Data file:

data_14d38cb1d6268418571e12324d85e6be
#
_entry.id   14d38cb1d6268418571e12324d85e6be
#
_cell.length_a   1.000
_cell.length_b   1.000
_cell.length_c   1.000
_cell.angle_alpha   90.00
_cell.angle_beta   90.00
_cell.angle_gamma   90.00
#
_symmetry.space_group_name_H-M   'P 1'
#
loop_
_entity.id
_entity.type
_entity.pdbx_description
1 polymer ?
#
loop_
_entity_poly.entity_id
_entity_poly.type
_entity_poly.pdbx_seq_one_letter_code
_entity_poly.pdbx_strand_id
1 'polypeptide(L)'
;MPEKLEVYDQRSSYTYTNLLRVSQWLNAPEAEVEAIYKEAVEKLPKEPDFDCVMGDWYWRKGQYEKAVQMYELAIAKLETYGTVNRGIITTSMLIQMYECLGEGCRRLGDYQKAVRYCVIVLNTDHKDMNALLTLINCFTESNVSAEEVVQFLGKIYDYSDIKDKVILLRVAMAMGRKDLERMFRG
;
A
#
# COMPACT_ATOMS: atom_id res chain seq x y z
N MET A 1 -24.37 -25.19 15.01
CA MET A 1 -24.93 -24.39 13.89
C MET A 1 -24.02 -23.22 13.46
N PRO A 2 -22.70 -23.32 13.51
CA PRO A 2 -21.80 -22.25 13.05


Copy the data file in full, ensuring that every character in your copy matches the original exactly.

data_14d38cb1d6268418571e12324d85e6be
#
_entry.id   14d38cb1d6268418571e12324d85e6be
#
_cell.length_a   1.000
_cell.length_b   1.000
_cell.length_c   1.000
_cell.angle_alpha   90.00
_cell.angle_beta   90.00
_cell.angle_gamma   90.00
#
_symmetry.space_group_name_H-M   'P 1'
#
loop_
_entity.id
_entity.type
_entity.pdbx_description
1 polymer ?
#
loop_
_entity_poly.entity_id
_entity_poly.type
_entity_poly.pdbx_seq_one_letter_code
_entity_poly.pdbx_strand_id
1 'polypeptide(L)'
;MPEKLEVYDQRSSYTYTNLLRVSQWLNAPEAEVEAIYKEAVEKLPKEPDFDCVMGDWYWRKGQYEKAVQMYELAIAKLETYGTVNRGIITTSMLIQMYECLGEGCRRLGDYQKAVRYCVIVLNTDHKDMNALLTLINCFTESNVSAEEVVQFLGKIYDYSDIKDKVILLRVAMAMGRKDLERMFRG
;
A
#
# COMPACT_ATOMS: atom_id res chain seq x y z
N MET A 1 -24.37 -25.19 15.01
CA MET A 1 -24.93 -24.39 13.89
C MET A 1 -24.02 -23.22 13.46
N PRO A 2 -22.70 -23.32 13.51
CA PRO A 2 -21.80 -22.25 13.05